The National Council of and for Persons with Disabilities (NCPD) says that it is left with no other option than to litigate in order to get the approximately 600 000 school children with disabilities that are currently not attending school into the education system. André Kalis, specialist of advocacy, policy and children’s matters at the NCPD, says their requests to the Department of Basic Education (DBE) in this regard have fallen on deaf ears.
“We’ve made several submissions to the DBE; we’ve had discussions with the department and even turned to the Human Rights Commission for help. In most cases we don’t even get an acknowledgment of receipt on our correspondence,” he explains.
“Some time ago we decided to turn to activism in the hope of spurring on social mobilisation, to see if we can get the DBE to act, but to no avail. We are in the midst of a massive crisis and they are dragging their feet. It is becoming increasingly clear to us that the department is not serious about implementing the Policy on Inclusive Education in terms of children with disabilities.”
Kalis believes the NCPD and other parties that will be joining them in the litigation process have a strong case. His optimism is based on the successful court application of the Western Cape Forum for Intellectual Disability (WCFID) against the government in 2010.
Prior to this judgment,WCFID had been lobbying government for 13 years for the Right to Education for Children with Severe and Profound Intellectual Disability. The lack of progress in this regard left the body with no other choice but to litigate. “There are currently about 600 000 school-going children with disabilities languishing at home with no educational input. What worsens the situation even further is the likely link between the high level of unemployment (close to 70%) among persons with disabilities and limited educational opportunities and access disabled persons are exposed to,”says Kalis.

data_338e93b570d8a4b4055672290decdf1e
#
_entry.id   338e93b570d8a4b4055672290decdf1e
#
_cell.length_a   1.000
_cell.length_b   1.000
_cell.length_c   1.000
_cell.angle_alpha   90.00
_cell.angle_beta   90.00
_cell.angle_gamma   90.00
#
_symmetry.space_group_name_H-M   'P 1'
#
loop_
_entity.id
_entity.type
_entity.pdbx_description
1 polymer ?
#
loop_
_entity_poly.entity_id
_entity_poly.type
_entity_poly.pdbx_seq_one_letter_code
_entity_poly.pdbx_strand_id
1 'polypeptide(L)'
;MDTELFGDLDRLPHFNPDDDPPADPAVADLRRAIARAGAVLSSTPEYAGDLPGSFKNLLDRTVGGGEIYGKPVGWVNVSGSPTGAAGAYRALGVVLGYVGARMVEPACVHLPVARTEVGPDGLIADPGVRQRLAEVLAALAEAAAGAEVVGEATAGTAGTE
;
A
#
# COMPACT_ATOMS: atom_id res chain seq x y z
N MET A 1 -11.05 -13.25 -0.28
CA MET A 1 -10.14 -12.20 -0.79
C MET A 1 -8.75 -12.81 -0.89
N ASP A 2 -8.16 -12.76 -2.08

In a Human Rights Watch report titled Complicit in Exclusion: South Africa’s Failure to Guarantee Inclusive Education for Children with Disabilities published in August 2015, estimates of several organisations and experts focusing on children with disabilities suggest that the majority of statistics that are available dramatically underestimate the number of children with disabilities who are out of school. Kalis says this is highly disconcerting, adding that the problem seems much bigger and more complex than originally thought.
The government has an almost insurmountable crisis on its hands and unfortunately, the Department of Basic Education’s diabolical track record does not hold out much hope for any change.
Sadly, children with disabilities are the most exposed and vulnerable group in South Africa and are bearing the brunt of the government’s non-commitment to bring about change,” he concludes.